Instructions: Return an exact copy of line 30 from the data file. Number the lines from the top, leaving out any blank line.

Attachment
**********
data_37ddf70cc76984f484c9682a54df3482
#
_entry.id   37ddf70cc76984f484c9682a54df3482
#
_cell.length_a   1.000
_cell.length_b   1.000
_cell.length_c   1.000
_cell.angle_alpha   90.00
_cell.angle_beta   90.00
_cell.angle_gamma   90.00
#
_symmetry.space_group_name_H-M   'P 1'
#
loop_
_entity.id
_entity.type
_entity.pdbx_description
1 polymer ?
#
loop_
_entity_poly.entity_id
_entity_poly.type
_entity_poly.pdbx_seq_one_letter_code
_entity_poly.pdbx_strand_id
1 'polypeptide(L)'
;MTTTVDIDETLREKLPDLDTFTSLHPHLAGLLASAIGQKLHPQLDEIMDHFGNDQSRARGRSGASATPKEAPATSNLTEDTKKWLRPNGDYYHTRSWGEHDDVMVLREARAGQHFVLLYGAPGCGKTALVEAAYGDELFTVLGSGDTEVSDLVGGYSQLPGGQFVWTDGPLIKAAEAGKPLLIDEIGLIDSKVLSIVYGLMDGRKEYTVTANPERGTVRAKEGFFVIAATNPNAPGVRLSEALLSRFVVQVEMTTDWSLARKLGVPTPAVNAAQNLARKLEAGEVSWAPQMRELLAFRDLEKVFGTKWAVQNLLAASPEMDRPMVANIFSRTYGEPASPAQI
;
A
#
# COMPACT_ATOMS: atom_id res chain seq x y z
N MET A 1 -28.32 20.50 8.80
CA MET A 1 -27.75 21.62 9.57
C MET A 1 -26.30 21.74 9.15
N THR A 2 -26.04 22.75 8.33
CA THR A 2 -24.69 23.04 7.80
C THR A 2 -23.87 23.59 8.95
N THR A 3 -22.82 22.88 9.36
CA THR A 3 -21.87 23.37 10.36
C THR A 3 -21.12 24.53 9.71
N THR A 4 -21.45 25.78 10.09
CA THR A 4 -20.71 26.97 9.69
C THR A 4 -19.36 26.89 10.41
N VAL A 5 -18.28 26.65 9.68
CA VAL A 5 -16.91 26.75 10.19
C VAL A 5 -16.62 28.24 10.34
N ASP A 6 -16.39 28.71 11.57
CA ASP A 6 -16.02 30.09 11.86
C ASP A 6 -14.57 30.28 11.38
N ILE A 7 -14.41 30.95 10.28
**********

# COMPACT_ATOMS: atom_id res chain seq x y z